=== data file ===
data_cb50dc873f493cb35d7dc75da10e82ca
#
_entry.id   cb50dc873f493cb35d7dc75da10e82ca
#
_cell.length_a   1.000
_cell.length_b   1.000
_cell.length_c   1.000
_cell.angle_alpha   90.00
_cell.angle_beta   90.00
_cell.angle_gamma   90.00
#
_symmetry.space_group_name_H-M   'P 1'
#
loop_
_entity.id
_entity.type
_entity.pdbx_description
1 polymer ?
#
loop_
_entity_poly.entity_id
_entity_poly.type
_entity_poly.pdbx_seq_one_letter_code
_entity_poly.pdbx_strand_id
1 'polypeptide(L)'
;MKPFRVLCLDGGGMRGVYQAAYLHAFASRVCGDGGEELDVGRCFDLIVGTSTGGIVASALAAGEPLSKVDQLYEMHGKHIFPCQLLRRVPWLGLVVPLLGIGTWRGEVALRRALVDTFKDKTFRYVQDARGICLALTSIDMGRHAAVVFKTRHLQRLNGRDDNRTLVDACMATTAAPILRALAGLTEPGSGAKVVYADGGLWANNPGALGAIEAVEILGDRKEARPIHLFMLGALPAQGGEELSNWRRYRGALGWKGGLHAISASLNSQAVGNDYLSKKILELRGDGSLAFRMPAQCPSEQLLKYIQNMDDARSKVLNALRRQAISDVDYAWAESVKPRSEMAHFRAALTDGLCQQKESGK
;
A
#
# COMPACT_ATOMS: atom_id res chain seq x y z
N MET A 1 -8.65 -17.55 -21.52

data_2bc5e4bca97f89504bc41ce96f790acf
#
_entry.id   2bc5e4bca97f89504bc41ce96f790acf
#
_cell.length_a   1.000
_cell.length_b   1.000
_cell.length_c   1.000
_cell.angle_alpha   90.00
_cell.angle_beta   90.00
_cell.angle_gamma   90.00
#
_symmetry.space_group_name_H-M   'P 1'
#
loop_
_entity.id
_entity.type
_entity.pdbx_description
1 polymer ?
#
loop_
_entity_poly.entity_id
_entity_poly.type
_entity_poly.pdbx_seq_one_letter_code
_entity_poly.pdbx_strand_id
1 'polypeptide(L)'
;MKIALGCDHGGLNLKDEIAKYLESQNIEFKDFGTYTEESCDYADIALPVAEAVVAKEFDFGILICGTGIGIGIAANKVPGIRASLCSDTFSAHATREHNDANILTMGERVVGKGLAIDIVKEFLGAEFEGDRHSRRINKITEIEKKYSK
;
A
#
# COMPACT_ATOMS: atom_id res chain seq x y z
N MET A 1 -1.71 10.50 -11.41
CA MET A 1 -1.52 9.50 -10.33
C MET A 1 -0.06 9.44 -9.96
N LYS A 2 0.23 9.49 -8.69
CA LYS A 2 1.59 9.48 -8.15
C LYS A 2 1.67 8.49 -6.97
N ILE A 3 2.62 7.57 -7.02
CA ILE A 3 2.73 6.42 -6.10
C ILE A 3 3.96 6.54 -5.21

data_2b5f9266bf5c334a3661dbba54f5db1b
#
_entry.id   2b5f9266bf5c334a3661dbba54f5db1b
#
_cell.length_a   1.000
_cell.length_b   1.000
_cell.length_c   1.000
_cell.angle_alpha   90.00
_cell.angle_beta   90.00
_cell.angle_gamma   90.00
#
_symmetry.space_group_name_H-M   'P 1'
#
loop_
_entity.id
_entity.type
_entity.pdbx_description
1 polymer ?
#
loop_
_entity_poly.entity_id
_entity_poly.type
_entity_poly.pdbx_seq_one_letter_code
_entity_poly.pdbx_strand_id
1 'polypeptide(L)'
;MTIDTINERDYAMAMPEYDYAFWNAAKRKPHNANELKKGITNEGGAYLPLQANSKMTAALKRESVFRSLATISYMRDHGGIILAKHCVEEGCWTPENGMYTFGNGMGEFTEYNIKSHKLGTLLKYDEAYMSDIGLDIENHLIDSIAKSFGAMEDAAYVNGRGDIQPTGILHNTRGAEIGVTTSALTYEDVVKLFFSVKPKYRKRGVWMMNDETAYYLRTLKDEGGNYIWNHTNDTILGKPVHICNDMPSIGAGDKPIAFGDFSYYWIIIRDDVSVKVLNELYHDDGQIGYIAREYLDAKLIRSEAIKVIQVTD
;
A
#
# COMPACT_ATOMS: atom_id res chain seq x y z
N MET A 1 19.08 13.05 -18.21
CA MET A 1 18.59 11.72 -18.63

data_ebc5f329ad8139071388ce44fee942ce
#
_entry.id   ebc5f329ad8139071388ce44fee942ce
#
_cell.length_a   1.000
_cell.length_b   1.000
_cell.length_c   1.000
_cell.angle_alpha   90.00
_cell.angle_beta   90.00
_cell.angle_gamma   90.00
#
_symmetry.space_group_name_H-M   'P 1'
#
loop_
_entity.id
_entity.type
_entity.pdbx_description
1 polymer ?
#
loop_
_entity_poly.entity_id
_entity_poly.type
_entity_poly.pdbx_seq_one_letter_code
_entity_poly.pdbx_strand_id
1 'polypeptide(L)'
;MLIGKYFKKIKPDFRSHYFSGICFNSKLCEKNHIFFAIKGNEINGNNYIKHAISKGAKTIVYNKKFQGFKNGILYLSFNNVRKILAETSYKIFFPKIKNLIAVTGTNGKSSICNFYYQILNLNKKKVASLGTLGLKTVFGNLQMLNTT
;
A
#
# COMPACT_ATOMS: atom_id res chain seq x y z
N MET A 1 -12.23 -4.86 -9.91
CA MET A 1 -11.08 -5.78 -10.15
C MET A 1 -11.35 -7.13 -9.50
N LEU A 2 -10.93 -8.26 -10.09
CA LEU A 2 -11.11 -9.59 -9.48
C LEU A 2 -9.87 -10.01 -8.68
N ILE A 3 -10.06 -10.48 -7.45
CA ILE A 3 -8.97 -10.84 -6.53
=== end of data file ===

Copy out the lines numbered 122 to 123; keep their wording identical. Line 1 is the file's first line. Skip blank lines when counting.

loop_
_entity_poly.entity_id